Guest post by Danielle Campoamor, pictured below.
I don’t wear the yoga pants for you. I love the way they feel, combining comfort and practicality with attraction and sensuality. I like how my ass looks in them. I’ll stand in the mirror and strain to appreciate the curves every inch of material highlight. I like how they cinch around my thighs. The shape of my legs has always been worrisome.
I don’t wear eyeliner for you. I don’t like the color of my eyes a dark brown reminiscent of an unwanted bowel movement. But with the right accenting shade they can look more mysterious than mundane. I’ll spend an unnecessary amount of time attempting to get the lines somewhat similar, all the time cursing my unsteady hands and nonexistent skill. I feel more confident, though, when I put the eyeliner away. Even if, more often than not, the lines aren’t exactly the same.
I don’t wear that little black dress for you. I bought it for absolutely no reason other than how devastatingly beautiful it looked on a hanger. I feel sexy and desirable and positive; all difficult feelings to achieve when you’re a woman in a society of “less is more”. I feel connected to my body, proud to take ownership instead of silently shunning its existence. I don’t mind taking up space.
I don’t wear my hair down for you. It’s so thick and there’s so much of it, a long-standing ponytail or fashionable bun can give me a wretched headache. I got it highlighted because I was bored. Sometimes I look in the mirror and want to see the changes radiating inside myself. If I got a new job, I want to add color or if I ended a relationship, I want to cut off a few inches. I like change. I like seeing myself in control of change, even if it’s as minuscule as making a hair appointment.
I don’t wear lingerie for you. It looks amazing on a model and amazing in the store and, with the right lighting, I think it looks amazing on me. I love the lace and the black and the intricate details; so much time spent on something so small and usually unseen. I love the excitement it brings me, hidden ever-so-cleverly underneath a pair of jeans or a simple shirt. I love the possibilities it provides, knowing that if I want to share that part of my wardrobe with someone I can.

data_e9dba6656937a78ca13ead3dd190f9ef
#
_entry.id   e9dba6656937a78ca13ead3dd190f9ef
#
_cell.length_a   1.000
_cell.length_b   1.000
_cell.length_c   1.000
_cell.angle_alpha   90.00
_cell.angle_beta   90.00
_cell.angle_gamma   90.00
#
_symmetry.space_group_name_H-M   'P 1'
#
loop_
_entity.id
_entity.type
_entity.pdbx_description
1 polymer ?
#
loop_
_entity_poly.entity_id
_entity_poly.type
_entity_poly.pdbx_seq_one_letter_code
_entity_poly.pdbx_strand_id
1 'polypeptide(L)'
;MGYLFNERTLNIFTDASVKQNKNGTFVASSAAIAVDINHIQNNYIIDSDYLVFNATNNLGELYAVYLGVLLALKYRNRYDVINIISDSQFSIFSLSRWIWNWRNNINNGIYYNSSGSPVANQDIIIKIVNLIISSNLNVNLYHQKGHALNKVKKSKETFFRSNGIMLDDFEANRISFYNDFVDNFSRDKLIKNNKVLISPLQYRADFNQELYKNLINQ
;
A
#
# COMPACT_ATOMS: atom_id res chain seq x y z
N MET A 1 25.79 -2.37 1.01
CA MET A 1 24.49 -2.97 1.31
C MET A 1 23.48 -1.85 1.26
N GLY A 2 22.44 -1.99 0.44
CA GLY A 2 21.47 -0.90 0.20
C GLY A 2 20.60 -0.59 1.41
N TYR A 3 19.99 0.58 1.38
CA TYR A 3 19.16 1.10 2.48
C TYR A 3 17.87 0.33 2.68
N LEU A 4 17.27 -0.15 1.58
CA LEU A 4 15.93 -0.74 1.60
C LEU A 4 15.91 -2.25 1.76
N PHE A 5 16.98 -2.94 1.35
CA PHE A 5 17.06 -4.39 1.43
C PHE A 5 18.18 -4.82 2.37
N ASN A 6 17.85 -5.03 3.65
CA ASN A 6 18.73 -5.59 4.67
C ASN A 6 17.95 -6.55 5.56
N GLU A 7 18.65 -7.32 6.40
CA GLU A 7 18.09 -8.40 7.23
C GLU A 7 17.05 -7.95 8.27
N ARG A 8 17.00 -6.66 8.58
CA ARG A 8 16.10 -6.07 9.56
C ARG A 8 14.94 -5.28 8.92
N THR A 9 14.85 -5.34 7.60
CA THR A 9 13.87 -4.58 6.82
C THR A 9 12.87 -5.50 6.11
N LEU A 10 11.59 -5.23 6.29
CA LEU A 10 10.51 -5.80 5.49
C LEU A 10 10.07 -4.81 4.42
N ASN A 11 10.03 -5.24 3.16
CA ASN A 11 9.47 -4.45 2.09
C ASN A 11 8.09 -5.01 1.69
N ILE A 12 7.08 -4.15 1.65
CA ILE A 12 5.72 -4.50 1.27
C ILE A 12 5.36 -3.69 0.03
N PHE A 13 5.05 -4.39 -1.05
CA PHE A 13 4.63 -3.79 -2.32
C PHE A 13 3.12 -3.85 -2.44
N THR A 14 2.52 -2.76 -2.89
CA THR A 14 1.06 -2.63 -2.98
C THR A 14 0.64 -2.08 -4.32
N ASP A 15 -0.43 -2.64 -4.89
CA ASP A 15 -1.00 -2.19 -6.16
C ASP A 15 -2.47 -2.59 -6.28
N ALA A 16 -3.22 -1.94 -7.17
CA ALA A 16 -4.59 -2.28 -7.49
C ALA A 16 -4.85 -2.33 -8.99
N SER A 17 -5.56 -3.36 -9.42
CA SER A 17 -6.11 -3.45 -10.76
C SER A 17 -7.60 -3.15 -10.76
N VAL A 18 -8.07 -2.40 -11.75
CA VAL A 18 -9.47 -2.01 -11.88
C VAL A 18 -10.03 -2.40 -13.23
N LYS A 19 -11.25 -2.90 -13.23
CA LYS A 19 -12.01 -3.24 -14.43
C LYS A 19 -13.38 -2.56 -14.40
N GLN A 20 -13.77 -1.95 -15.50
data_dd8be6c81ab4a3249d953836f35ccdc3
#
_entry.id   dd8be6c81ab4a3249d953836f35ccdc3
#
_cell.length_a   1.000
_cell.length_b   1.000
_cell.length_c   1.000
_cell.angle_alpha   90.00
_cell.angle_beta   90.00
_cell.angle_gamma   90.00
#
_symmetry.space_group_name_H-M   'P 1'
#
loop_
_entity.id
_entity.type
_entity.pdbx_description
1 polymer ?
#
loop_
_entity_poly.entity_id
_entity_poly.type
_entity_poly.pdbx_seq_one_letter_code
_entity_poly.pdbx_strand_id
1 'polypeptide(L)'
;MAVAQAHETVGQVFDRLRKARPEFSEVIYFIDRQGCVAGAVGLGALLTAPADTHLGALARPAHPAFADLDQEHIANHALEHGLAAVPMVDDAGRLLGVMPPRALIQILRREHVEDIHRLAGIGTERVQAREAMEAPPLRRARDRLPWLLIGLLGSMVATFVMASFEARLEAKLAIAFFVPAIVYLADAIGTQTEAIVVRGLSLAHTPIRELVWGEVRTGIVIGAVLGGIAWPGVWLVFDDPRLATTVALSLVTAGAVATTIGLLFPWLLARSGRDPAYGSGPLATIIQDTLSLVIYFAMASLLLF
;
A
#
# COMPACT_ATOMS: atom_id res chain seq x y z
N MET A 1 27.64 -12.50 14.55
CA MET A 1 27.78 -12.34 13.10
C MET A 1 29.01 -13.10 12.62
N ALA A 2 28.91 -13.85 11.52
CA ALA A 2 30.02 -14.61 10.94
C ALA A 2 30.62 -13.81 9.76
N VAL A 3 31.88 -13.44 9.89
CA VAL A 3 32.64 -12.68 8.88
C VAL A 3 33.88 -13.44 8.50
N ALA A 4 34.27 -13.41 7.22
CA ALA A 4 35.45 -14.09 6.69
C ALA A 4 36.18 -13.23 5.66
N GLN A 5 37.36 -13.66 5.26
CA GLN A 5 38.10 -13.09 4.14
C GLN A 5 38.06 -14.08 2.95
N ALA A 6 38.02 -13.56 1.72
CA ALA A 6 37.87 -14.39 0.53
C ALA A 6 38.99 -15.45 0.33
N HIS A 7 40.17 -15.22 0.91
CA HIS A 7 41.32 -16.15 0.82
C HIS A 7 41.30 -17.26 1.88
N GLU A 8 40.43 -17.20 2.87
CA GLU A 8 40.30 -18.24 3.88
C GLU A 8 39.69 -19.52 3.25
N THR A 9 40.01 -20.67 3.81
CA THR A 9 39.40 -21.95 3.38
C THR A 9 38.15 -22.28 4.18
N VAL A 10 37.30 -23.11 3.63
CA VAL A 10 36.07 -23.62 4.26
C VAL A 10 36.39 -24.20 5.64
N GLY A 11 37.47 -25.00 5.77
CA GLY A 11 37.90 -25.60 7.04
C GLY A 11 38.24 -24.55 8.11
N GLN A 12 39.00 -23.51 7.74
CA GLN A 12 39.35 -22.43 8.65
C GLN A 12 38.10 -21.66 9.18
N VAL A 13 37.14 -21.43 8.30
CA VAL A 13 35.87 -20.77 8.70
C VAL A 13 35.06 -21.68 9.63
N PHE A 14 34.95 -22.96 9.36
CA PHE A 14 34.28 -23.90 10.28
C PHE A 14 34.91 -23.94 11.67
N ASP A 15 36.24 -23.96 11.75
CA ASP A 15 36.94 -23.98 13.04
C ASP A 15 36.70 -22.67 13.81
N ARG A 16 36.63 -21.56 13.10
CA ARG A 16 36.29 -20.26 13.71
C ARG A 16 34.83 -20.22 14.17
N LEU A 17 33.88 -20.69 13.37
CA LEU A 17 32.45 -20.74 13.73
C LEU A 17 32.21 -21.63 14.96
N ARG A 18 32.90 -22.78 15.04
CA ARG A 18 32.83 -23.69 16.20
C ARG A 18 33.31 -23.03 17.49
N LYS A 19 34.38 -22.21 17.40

I don’t wear high heels for you. I love how elongated they make my legs look, adding inches to my height and my boldness. I’m taller in stature and assurance, both obvious with each, sometimes labored, step I take. I love the different colors and styles and how they can fade in the background or accentuate my personality.
So when you call me a slut for my tight pants or my dark makeup or my black dress or my high heels, I don’t know what you’re talking about. You assume my wardrobe choices are for you. You presume what I put on my body means my body is, now, yours. You think I make choices to entice you or tease you or give you silent permission. You assume my sexuality and the manner in which I choose to express it, as if it’s a topic to be debated with your buddies over beers.
You think an article of clothing gives you freedom from your responsibilities and, what’s worse, you think that’s what I hope my clothes will accomplish.
When you call me a slut, I laugh. I silently wonder how one can go through life, thinking the choices of others revolve around you. I wonder how large an ego must be or a pride must grow in order to accomplish such a profoundly egocentric achievement.
When you accuse me of dressing to be “sexy”, I nod. I agree, because I love feeling sexy. I love my body as a sexual entity and when I feel like highlighting that part of who I am, I do.
When you call me a slut, I smile. I smile because you think it’s all about you.
And it is.
You’re what’s wrong. Not my pants or makeup or dress or heels.
You’re the problem.